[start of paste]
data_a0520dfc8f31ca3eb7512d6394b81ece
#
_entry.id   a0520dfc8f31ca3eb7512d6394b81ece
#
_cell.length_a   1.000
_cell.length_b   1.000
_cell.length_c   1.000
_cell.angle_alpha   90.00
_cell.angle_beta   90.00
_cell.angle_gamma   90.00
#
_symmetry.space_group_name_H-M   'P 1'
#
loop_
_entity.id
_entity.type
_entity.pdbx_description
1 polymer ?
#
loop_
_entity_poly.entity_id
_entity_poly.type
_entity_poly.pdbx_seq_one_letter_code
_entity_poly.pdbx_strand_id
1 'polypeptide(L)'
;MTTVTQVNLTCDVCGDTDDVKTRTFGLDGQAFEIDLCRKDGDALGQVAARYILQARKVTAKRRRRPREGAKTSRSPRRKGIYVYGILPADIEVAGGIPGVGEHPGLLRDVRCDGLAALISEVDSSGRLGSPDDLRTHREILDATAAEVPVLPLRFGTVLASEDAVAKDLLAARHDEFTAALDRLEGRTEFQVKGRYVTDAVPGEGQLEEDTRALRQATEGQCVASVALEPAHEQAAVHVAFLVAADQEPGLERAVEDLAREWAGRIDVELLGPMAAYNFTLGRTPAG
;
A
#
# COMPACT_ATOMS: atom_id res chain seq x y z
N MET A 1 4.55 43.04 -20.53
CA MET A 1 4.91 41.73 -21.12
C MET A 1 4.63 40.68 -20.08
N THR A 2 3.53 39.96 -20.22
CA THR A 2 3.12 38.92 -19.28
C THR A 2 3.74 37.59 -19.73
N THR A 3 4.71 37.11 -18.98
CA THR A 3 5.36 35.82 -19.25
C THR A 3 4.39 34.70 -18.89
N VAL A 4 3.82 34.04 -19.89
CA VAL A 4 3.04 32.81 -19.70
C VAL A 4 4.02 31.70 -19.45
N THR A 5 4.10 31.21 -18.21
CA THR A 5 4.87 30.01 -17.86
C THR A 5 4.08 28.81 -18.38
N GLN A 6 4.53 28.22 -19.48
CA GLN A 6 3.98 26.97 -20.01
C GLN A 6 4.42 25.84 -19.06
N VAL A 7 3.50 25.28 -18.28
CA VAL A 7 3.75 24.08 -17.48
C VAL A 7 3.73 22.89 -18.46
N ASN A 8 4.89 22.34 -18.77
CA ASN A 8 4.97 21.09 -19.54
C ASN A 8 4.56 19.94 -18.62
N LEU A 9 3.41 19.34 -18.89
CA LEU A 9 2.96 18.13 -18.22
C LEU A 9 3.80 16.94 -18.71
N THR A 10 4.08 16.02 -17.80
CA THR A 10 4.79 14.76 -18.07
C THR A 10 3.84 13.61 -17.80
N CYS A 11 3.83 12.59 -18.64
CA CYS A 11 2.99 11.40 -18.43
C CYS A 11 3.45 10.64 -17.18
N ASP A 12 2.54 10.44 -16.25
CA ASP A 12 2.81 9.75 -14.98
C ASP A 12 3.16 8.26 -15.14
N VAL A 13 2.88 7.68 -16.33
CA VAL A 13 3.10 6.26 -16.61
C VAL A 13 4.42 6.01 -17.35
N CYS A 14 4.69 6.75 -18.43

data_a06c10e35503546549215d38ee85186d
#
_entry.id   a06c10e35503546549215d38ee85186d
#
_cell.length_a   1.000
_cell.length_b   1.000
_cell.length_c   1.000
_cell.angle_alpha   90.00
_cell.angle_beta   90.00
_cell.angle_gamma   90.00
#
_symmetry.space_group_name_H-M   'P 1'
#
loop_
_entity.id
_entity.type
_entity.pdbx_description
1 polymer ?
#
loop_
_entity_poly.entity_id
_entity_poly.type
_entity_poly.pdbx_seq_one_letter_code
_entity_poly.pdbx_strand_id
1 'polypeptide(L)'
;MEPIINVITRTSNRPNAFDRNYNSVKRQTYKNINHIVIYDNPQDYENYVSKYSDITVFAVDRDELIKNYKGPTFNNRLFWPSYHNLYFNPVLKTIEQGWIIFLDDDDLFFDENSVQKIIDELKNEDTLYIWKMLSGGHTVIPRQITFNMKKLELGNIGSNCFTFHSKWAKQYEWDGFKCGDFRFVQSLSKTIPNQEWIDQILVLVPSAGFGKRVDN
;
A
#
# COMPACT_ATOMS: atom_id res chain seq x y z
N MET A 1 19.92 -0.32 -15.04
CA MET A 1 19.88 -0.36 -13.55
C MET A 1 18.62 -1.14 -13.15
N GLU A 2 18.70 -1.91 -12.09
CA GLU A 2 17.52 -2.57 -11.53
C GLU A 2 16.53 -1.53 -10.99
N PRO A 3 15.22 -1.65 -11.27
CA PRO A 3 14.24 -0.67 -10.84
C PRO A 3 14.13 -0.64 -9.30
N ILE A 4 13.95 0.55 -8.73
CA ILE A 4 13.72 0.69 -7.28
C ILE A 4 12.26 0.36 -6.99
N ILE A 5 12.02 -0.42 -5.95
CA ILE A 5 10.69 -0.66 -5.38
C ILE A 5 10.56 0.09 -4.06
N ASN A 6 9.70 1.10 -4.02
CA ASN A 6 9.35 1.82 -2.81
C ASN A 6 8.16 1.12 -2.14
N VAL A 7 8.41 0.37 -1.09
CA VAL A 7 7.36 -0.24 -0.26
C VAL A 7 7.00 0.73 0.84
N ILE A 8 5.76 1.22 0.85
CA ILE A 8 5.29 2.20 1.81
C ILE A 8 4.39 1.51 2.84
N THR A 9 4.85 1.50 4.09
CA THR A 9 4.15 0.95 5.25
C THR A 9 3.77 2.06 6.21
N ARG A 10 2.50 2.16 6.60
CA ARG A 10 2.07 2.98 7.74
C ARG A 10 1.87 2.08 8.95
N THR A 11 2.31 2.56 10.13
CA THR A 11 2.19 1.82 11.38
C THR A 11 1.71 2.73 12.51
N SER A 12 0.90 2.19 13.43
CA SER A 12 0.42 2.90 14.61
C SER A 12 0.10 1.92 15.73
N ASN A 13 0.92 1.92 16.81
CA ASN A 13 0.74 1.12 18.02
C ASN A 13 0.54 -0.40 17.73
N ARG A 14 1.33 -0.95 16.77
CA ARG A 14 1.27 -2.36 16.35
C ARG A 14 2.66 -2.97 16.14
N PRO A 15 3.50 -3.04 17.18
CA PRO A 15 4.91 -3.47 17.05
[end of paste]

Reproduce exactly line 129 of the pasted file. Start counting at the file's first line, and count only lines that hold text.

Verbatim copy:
CA ARG A 10 2.07 2.98 7.74